UBS has warned over the impact of the surging Swiss franc and negative interest rates in Switzerland and the eurozone. As Ciara Lee reports it sent its shares down more than 3 percent in early trade.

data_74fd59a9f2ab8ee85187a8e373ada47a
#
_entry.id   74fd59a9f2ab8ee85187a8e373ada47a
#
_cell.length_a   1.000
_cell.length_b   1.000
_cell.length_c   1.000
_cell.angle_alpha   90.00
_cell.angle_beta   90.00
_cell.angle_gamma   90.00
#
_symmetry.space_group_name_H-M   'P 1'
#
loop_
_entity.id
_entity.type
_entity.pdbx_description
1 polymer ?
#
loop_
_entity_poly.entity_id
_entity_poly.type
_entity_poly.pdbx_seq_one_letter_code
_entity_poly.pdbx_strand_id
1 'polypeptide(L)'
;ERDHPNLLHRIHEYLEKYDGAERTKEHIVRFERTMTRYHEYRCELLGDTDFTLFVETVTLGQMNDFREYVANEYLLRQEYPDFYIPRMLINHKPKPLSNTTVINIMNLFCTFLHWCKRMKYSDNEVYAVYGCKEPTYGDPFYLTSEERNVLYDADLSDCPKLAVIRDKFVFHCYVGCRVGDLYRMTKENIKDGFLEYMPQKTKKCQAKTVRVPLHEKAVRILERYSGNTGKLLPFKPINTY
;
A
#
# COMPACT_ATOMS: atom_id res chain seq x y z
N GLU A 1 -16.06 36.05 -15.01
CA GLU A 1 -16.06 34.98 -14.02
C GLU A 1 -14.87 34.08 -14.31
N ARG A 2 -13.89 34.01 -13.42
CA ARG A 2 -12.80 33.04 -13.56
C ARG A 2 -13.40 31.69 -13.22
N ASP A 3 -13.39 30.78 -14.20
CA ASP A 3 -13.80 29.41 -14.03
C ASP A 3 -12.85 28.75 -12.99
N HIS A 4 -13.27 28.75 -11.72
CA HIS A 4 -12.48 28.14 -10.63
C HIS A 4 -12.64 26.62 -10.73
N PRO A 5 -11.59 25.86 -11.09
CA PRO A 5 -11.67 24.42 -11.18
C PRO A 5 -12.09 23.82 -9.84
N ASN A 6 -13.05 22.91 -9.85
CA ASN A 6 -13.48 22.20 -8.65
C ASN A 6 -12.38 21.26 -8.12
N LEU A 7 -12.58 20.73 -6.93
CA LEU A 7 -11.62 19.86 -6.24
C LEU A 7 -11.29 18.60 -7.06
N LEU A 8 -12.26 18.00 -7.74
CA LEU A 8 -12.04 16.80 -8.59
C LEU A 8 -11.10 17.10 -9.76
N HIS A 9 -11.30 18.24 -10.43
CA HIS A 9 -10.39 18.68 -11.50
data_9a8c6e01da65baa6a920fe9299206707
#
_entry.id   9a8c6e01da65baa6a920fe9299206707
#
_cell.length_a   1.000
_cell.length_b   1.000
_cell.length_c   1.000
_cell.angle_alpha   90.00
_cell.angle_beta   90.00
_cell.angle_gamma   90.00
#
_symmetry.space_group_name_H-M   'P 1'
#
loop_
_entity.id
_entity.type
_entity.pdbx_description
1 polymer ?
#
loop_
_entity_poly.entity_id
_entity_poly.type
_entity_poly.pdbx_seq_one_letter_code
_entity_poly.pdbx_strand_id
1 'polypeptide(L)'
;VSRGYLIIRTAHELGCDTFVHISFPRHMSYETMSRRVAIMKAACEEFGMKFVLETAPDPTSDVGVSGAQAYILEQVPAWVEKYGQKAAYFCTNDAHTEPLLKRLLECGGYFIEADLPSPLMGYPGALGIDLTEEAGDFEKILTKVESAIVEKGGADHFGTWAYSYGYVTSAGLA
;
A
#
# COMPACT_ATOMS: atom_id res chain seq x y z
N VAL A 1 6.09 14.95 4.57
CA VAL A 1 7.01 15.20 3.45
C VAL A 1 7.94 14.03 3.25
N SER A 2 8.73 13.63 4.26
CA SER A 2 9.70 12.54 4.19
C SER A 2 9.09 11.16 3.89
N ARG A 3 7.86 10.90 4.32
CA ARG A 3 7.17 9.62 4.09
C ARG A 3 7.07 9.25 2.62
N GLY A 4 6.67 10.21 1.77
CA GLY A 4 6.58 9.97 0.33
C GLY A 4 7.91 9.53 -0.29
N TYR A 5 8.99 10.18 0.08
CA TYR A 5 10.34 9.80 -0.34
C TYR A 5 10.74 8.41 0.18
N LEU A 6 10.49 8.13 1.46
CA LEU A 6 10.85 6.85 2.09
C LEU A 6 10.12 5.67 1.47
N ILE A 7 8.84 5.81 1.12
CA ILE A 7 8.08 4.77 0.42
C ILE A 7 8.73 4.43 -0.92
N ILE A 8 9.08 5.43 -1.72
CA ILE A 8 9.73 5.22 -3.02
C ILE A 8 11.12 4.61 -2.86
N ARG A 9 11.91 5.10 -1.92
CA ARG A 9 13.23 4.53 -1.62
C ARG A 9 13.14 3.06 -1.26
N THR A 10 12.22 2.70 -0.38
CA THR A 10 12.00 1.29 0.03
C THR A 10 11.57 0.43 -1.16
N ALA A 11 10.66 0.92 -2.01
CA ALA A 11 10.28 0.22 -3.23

Shares tumbled three percent despite a promise of the biggest payout to shareholders since the financial crisis. What's rattling UBS investors is a warning from the bank over the surging Swiss franc and negative interest rates in Switzerland and the eurozone. UBS has had a solid start to 2015. But Switzerland's biggest bank said the sudden move by the central bank to abandon a cap on the franc, will make life difficult for financial firms and exporters. Jeremy Stretch is Head of Currency Strategy at CIBC. (SOUNDBITE) (English) JEREMY STRETCH, HEAD OF CURRENCY STRATEGY AT CIBC WORLD MARKETS, SAYING: "If we are going to see those punitive negative interest rates being maintained for a prolonged period, then that may well suggest that we see investors maybe reconsidering depositing or maintaining of investments in Switzerland. So that could enourage deposit, or if not deposit flight, certainly a reduction in the level of deposit and that is really going to crimp the ability of the banks to do business." The warning comes as the bank announced better than expected fourth quarter net profit of more than a billion dollars. But profits fell at all of the Swiss lender's units except its investment bank. Results last year were hit by more than 1 billion dollars used to settle past scandals. In November, UBS agreed to pay over seven hundred million francs to British and Swiss authorities and a U.S. regulator to settle a probe into the attempted manipulation of foreign exchange rates. And last summer it faced a near 300 million dollar charge mainly to settle claims it helped wealthy Germans dodge taxes. Now it's facing a new inquiry - U.S. authorities are investigating whether it violated U.S. tax laws